Government, cities, businesses and universities are joining forces to make sure the UK is leading the global race to develop smarter cities. A new forum led by government, will see local authorities and businesses working together to ensure that growth opportunities are not missed in a market estimated to be worth more than $400 billion globally by 2020.
The Smart Cities Forum has met for the first time today (18 December 2013) and will develop plans to support the creation of smarter cities in the UK. Smart cities have the potential for businesses to plan efficient routes to transport goods, allow local authorities to create effective public health services and provide the public with access to real time data so they can plan their daily activities.
The forum is being co-chaired by Universities and Science Minister David Willetts and Cities Minister Greg Clark.
David Willetts said:
There is huge potential for the UK to be the world leader in smart cities. We are well placed to take advantage of up to a $40 billion share of the market place by 2020, so we must make sure we do not miss this opportunity. The new Smart Cities Forum will bring the best minds together on a regular basis to establish a clear plan to exploit the exciting technologies that we have at our disposal.
The Forum is a key part of the Information Economy Strategy. Published earlier this year (2013) the strategy involves government and industry working together to support a digital sector that employs around 1.5 million people in the UK.
Government is already investing in the development of new technologies to support this sector. £50 million is being invested by the Technology Strategy Board in a Future Cities Catapult in London that will support businesses looking to commercialise their products and get them into the market place.
The Technology Strategy Board is also investing £24 million to create a future cities demonstrator in Glasgow. The city will demonstrate how new integrated services across health, transport, energy and public safety can improve the local economy and increase the quality of life. It will also allow UK businesses to test new solutions that can be exported around the globe.
Notes to editors:
1.Case studies of smart cities in the UK can be found using the following links:
2.The full list of forum members is:
- Dr Rick Robinson, IBM
- Rod Halstead, Cisco Systems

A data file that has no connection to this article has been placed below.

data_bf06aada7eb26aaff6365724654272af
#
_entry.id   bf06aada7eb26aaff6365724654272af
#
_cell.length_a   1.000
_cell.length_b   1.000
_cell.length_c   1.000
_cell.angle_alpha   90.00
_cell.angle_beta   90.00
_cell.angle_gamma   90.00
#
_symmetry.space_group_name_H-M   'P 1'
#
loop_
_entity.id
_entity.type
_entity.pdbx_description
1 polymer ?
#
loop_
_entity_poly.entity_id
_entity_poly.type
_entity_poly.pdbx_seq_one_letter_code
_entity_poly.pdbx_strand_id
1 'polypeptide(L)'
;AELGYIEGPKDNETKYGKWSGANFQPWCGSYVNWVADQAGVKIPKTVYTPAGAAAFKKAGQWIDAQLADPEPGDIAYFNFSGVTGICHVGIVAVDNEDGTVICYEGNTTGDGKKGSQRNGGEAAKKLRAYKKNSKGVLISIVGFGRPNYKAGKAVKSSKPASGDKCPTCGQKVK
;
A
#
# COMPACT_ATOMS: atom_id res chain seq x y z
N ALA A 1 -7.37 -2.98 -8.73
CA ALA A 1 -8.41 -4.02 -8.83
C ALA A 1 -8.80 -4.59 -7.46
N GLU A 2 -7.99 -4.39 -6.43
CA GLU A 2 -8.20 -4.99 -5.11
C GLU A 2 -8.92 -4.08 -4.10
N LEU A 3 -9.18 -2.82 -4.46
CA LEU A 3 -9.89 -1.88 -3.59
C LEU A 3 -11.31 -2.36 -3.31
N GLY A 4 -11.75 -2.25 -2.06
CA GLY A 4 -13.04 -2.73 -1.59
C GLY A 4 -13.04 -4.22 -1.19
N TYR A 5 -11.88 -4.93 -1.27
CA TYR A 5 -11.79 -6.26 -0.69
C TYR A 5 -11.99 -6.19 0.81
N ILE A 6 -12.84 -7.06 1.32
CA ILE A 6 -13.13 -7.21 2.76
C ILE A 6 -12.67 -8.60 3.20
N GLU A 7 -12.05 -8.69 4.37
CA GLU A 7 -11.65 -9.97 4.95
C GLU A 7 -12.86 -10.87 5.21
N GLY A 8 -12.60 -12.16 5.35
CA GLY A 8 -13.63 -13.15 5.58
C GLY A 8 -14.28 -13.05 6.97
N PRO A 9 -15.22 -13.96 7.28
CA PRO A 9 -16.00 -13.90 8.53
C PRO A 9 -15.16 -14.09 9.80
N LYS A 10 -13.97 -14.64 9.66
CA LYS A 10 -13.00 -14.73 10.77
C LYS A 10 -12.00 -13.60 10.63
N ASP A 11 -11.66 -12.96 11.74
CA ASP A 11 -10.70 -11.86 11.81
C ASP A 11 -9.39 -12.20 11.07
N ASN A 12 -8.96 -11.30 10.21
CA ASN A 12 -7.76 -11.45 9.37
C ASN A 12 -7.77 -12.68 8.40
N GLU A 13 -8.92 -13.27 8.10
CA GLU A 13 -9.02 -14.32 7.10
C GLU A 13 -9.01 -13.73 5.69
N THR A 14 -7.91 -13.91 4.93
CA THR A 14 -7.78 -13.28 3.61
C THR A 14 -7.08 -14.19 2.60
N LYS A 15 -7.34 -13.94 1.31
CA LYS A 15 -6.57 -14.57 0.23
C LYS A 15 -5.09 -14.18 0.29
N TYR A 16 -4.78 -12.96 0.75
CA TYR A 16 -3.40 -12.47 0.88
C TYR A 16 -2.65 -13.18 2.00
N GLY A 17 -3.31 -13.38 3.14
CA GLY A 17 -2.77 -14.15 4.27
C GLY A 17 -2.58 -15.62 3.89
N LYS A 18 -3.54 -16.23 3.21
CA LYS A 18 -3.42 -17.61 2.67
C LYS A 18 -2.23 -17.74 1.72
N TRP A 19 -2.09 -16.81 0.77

- Volker Buscher, Arup
- Charbel Aoun, Schneider Electric
- Julie Alexander, Siemens
- Graham Colclough, Cap Gemini
- Kevin Craven, Balfour Beatty
- Steve Lewis, Living PlanIT
- Adrian Ulisse, Ethos VO
- Mark Kleinman, Greater London Authority
- George Black, Glasgow City Council
- Tom Riordan, Leeds City Council
- Sir Howard Bernstein, Manchester City Council
- Nicola Yates, Bristol City Council
- Stephen Hughes, Birmingham City Council
- David Hill, Milton Keynes Council
- Ian Hughes, Local Government Association
- Sir Alan Wilson, University College London
- Professor David Gann, Imperial College London
- Professor Rahim Tafazolli, University of Surrey
- Professor David Lane, Heriot-Watt University
- Greg Clark, Global Cities Advisor to OECD/World Bank
- Richard Miller, Technology Strategy Board
- Peter Madden, Future Cities Catapult
- Scott Steedman, British Standards Institution (BSI)
- Clive Hayter, Research Councils UK (RCUK)
Other Government Departments:
- Sir Mark Walport, Chief Scientific Adviser to HM Government
- Ken McCallum, Department for Business, Innovation and Skills (BIS)
- Damien Smith, Cabinet Office (CO)
- Dr Paul Hollinshead, Department for Energy and Climate Change (DECC)
- Dr Miles Elsden, Department for Transport (DfT)
- Clare Allcock, Department for Health (DH)
- Robert Burles, Department for Culture, Media and Sport (DCMS)
- Julian Bowrey, Department for Communities and Local Government (DCLG)
- Jonathan Tillson, Department for Environment, Food and Rural Affairs (DE FRA)
- Robert Driver, UK Trade and Investment (UKTI)
- Steve Unger, Ofcom
3.The government’s economic policy objective is to achieve ‘strong, sustainable and balanced growth that is more evenly shared across the country and between industries’. It set 4 ambitions in the ‘Plan for Growth’, published at Budget 2011:
- to create the most competitive tax system in the G20
- to make the UK the best place in Europe to start, finance and grow a business
- to encourage investment and exports as a route to a more balanced economy
- to create a more educated workforce that is the most flexible in Europe
Work is underway across government to achieve these ambitions, including progress on more than 250 measures as part of the Growth Review. Developing an Industrial Strategy gives new impetus to this work by providing businesses, investors and the public with more clarity about the long-term direction in which the government wants the economy to travel.